LCB Considering Changes
There’s alot to talk about on the pesticide front so far this year. The good news is that the LCB is talking about changes that could help ease the pressure on farmers during the transition. Back in January LCB director Rick Garza, and board chair Jane Rushford did a quick podcast with Kip Hill and the Spokesman-Review (find the podcast audio and summary here).
“…if there was a fault in that initiative, [it] was not allowing for the vertical integration”– Rick Garza via The Spokesman-Review Podcast
In the interview a few things came up, the most promising being the possibility of vertical integration within Washington. Farms are struggling, and the LCB might allow producer/processors to own their own retail licenses in hopes to give farms another way to survive. Not only do we have other states like Colorado to look at for examples, but Garza also makes the point to look back at wineries in Washington before they were allowed to vertically integrate. 50 years ago, the farms that grew grapes were not allowed to sell wine and they also had issues with the ‘race to the bottom’ market.
So far no big statements or changes have happened since Uncle Ike’s started its random pesticide testing program. After listening to the interview and hearing from the LCB it sounds like their vagueness and avoidance of the topic is no mistake. For them to take action they need science that will hold up in court.
When you take action against a licensee for pesticide use, remember that you’re going to have to go to court, or you’re going to have to go before a judge, and you’re going to have to prove that these action levels that you’ve placed into rule are acceptable, and how are you going to do that?– Rick Garza via The Spokesman-Review Podcast
How This Effects You
Self regulation isn’t going anywhere. With all the attention Uncle Ike’s has received over it’s testing program we expect to see more from both retailers, groups like C.O.R.E. and programs like ‘Clean Green’.
Why do we need self regulation? Because we heard it from Rick Garza himself. Without the federal governments support and solid science, the LCB will not be able to regulate the industry alone. This does not give farms the green light to use pesticides improperly, in fact it’s now your responsibility to grow safe cannabis or risk the plants reputation.
In 2019 the wave of legalization is so close we can smell it (skunky with lemon notes). Though it may feel like a inevitability, the pesticide issue could be enough ammo to shut it down.. If we give politicians a reason to go anti-cannabis, they will. Here’s some popular scientific studies on the issue (believe me, they’re even scarier then they look):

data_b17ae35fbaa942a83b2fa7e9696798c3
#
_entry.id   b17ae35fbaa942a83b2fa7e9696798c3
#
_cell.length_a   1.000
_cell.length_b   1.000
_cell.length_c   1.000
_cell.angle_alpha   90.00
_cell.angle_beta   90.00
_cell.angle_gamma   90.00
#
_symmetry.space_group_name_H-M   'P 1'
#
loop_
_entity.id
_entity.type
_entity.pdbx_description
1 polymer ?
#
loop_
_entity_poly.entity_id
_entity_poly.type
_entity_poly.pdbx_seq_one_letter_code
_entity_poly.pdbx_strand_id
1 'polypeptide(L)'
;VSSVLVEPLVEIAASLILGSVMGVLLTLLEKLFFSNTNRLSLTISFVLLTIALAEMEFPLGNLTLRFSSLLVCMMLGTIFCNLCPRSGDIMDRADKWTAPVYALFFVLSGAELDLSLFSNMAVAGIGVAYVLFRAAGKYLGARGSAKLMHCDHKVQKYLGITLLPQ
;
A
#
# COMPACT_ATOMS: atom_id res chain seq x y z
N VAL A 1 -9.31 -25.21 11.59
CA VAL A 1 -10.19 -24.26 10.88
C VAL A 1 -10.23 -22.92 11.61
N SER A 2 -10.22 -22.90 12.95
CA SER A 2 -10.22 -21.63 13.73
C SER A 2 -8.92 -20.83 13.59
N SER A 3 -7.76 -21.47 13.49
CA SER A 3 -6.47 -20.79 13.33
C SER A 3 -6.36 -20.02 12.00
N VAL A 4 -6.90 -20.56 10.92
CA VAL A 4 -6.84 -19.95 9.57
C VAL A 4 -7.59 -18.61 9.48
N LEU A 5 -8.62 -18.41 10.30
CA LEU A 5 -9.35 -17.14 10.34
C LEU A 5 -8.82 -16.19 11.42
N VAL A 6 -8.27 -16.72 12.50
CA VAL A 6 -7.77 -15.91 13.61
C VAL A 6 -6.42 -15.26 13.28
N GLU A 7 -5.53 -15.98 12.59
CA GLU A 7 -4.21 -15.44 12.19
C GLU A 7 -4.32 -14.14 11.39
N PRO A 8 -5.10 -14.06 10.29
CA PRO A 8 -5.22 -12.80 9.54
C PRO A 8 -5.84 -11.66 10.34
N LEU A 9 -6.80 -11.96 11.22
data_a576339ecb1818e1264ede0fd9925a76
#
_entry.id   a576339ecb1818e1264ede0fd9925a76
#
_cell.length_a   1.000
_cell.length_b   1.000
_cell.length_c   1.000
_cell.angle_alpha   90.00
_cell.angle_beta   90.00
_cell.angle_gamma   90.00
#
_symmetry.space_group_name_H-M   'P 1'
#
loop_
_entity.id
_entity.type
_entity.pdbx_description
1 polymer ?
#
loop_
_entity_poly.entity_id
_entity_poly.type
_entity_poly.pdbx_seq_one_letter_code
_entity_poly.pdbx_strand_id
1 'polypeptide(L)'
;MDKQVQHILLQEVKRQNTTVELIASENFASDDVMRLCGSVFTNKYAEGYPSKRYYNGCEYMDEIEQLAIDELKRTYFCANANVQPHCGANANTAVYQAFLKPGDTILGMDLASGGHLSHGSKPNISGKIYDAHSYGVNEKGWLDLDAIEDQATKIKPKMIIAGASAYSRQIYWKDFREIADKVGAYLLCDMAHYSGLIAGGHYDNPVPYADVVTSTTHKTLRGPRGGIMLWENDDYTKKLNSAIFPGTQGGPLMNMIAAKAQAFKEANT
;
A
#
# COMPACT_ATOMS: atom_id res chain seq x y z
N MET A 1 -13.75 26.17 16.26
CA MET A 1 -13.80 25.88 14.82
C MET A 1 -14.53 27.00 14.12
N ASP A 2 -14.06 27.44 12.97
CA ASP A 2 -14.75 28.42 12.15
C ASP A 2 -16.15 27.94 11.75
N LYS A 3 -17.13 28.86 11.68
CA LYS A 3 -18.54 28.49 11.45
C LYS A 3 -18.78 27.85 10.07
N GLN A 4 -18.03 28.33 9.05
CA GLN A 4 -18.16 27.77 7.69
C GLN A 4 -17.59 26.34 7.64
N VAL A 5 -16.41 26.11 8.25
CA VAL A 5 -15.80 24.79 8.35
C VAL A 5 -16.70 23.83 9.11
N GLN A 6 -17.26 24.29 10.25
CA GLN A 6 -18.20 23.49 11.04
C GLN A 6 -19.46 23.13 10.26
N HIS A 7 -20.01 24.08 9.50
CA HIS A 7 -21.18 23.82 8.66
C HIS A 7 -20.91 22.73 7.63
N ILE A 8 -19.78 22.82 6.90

Chemical Pesticides and Human Health: The Urgent Need for a New Concept in Agriculture
“The numerous negative health effects that have been associated with chemical pesticides include, among other effects, dermatological, gastrointestinal, neurological, carcinogenic, respiratory, reproductive, and endocrine effects”
Pesticides and human health:
“Examples of acute health effects include stinging eyes, rashes, blisters, blindness, nausea, dizziness, diarrhea and death. Examples of known chronic effects are cancers, birth defects, reproductive harm, neurological and developmental toxicity, immunotoxicity, and disruption of the endocrine system.”
Impacts of Rodenticide and Insecticide Toxicants from Marijuana
Cultivation Sites on Fisher Survival Rates in the Sierra National
“Further investigation indicated that the most likely source was the numerous illegal marijuana cultivation sites currently found on public lands throughout the western United States.”
Maternal drug use and risk of childhood nonlymphoblastic leukemia among offspring. An epidemiologic investigation implicating marijuana (a report from the childrens cancer study group)
“These results suggest that maternal drug use of marijuana may have an etiologic role”
The effects of pesticides are real. And they’re already being blamed for bird deaths in the Sierra National Forrest. What happens when cannabis gets blamed for birth defects? It might be the pesticides fault, but if growers continue to fail tests then politicians won’t be blaming pesticide companies, they’ll blame cannabis. I personally question what I smoke more than ever these days. Self regulation may be scary for some farmers, but it’s important to keep cannabis safe if we want to reach legalization.
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